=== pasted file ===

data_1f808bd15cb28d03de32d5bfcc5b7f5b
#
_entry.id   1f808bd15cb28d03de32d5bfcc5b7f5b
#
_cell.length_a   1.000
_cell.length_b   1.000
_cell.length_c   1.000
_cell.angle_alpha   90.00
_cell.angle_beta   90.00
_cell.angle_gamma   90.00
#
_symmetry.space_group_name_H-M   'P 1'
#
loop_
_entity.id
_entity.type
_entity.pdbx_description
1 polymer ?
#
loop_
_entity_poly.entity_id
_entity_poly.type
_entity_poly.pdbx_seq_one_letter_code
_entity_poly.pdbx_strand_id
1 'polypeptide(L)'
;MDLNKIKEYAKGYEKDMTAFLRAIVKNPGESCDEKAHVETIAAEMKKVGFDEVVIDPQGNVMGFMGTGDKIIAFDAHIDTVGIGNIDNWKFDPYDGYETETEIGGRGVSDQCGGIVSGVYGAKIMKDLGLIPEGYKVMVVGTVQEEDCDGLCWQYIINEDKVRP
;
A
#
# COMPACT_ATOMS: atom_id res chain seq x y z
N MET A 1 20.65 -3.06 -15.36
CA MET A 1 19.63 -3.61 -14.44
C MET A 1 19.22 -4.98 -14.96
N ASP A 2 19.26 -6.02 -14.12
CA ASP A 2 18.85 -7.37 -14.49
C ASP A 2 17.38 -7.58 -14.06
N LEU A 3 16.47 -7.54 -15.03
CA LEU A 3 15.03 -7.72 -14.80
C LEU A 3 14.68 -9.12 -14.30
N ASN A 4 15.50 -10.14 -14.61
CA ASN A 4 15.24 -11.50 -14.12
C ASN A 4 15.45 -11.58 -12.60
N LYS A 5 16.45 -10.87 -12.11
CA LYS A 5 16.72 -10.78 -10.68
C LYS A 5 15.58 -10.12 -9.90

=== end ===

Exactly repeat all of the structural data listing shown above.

data_1f808bd15cb28d03de32d5bfcc5b7f5b
#
_entry.id   1f808bd15cb28d03de32d5bfcc5b7f5b
#
_cell.length_a   1.000
_cell.length_b   1.000
_cell.length_c   1.000
_cell.angle_alpha   90.00
_cell.angle_beta   90.00
_cell.angle_gamma   90.00
#
_symmetry.space_group_name_H-M   'P 1'
#
loop_
_entity.id
_entity.type
_entity.pdbx_description
1 polymer ?
#
loop_
_entity_poly.entity_id
_entity_poly.type
_entity_poly.pdbx_seq_one_letter_code
_entity_poly.pdbx_strand_id
1 'polypeptide(L)'
;MDLNKIKEYAKGYEKDMTAFLRAIVKNPGESCDEKAHVETIAAEMKKVGFDEVVIDPQGNVMGFMGTGDKIIAFDAHIDTVGIGNIDNWKFDPYDGYETETEIGGRGVSDQCGGIVSGVYGAKIMKDLGLIPEGYKVMVVGTVQEEDCDGLCWQYIINEDKVRP
;
A
#
# COMPACT_ATOMS: atom_id res chain seq x y z
N MET A 1 20.65 -3.06 -15.36
CA MET A 1 19.63 -3.61 -14.44
C MET A 1 19.22 -4.98 -14.96
N ASP A 2 19.26 -6.02 -14.12
CA ASP A 2 18.85 -7.37 -14.49
C ASP A 2 17.38 -7.58 -14.06
N LEU A 3 16.47 -7.54 -15.03
CA LEU A 3 15.03 -7.72 -14.80
C LEU A 3 14.68 -9.12 -14.30
N ASN A 4 15.50 -10.14 -14.61
CA ASN A 4 15.24 -11.50 -14.12
C ASN A 4 15.45 -11.58 -12.60
N LYS A 5 16.45 -10.87 -12.11
CA LYS A 5 16.72 -10.78 -10.68
C LYS A 5 15.58 -10.12 -9.90